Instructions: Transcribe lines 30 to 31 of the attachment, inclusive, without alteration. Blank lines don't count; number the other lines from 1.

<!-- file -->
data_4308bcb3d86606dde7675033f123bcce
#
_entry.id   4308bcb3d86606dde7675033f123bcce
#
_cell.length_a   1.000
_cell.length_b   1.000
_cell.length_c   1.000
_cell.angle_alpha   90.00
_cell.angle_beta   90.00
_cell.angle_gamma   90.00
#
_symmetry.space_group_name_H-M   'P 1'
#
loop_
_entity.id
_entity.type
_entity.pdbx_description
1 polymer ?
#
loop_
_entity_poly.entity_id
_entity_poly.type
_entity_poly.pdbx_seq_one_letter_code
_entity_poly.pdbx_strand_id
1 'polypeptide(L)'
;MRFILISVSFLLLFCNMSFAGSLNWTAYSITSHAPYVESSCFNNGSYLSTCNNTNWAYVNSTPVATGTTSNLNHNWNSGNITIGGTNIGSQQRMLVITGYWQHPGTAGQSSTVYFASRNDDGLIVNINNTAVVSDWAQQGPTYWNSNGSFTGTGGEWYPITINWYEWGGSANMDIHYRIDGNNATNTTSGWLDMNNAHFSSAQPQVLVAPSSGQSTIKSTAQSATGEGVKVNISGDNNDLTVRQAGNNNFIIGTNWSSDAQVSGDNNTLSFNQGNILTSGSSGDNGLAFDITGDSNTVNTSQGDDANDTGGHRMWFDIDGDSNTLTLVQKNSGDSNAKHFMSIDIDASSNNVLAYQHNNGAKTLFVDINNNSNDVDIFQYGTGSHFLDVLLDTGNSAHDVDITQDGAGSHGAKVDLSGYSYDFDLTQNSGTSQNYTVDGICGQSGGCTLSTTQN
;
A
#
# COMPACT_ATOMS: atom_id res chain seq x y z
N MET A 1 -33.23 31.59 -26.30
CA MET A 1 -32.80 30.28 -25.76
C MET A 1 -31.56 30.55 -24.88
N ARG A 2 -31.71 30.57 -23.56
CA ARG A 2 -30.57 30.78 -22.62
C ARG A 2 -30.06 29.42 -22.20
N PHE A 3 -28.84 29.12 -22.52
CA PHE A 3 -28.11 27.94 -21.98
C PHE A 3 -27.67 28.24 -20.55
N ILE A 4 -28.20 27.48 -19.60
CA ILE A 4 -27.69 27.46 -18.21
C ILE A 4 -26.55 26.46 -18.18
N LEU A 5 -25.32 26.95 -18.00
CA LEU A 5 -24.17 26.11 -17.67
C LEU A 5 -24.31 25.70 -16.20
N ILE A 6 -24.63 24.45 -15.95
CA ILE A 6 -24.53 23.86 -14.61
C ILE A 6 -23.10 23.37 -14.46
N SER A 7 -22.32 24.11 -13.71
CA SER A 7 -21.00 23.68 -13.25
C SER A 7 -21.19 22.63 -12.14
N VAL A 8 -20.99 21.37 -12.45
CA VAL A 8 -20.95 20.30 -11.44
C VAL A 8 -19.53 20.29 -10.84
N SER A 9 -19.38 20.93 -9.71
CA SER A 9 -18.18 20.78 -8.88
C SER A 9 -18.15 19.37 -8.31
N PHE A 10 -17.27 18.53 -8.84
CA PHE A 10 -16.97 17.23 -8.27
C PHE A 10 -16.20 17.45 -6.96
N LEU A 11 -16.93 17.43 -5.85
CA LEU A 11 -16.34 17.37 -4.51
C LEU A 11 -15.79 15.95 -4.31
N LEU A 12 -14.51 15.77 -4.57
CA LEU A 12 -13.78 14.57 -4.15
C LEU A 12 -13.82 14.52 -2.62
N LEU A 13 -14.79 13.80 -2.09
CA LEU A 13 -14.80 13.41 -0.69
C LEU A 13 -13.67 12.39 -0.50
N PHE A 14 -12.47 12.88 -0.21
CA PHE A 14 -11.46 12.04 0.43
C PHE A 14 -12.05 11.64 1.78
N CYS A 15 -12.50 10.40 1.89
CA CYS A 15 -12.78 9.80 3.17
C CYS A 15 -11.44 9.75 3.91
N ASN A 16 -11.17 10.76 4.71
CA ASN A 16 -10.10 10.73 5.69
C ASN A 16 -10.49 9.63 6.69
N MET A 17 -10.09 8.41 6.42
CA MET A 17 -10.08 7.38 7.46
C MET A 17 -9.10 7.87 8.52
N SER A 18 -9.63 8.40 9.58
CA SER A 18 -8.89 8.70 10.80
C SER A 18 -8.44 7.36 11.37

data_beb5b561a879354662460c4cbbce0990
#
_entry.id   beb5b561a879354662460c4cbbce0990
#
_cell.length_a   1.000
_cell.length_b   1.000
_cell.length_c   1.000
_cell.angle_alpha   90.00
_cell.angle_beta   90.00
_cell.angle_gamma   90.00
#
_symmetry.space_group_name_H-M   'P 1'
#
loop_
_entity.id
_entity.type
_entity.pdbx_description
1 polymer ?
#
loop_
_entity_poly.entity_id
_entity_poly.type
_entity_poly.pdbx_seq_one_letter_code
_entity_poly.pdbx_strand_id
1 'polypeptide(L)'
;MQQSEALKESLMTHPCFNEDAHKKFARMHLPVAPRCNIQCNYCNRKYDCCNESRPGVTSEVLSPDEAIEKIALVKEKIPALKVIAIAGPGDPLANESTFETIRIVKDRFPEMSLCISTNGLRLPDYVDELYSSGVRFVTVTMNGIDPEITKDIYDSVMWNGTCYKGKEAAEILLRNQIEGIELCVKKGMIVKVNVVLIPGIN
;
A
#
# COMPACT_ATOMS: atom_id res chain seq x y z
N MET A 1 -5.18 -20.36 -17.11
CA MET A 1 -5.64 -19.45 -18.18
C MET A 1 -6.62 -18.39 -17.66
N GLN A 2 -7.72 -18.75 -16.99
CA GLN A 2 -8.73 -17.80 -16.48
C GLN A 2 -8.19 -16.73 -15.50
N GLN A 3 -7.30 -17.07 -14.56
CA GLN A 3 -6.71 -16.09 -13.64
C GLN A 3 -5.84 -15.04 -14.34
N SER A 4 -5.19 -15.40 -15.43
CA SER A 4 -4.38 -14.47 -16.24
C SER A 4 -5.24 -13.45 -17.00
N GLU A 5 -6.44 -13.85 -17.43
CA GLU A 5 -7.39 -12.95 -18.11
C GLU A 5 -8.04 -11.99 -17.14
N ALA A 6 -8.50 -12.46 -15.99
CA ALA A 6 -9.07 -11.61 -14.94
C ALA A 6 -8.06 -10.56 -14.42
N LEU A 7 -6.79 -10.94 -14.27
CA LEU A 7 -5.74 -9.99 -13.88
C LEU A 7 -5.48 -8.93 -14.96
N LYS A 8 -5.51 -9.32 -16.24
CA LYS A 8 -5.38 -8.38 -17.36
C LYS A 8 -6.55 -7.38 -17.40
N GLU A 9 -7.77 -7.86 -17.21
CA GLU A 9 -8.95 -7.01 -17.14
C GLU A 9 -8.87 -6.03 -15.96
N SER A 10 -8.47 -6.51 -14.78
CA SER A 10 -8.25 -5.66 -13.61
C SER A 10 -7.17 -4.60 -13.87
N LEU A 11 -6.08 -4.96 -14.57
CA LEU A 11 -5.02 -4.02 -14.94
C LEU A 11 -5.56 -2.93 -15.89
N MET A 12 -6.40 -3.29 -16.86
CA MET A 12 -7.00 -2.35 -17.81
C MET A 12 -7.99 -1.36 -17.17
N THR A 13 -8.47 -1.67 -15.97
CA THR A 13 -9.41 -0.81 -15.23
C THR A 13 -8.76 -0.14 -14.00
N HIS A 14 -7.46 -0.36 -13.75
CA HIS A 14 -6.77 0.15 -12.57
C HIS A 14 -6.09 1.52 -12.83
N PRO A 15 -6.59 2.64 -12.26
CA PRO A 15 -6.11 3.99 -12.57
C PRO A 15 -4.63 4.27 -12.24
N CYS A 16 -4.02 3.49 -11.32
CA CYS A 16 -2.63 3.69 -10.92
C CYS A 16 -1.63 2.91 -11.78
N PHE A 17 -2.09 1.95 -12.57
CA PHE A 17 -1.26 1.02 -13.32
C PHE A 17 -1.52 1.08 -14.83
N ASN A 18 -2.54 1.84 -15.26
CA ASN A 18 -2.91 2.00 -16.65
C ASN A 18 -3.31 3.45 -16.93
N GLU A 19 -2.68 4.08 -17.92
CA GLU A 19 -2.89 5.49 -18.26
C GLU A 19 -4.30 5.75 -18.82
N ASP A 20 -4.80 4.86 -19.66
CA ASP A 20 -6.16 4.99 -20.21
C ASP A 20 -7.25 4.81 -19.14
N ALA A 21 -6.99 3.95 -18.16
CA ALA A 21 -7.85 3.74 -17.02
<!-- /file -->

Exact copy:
# COMPACT_ATOMS: atom_id res chain seq x y z
N MET A 1 -33.23 31.59 -26.30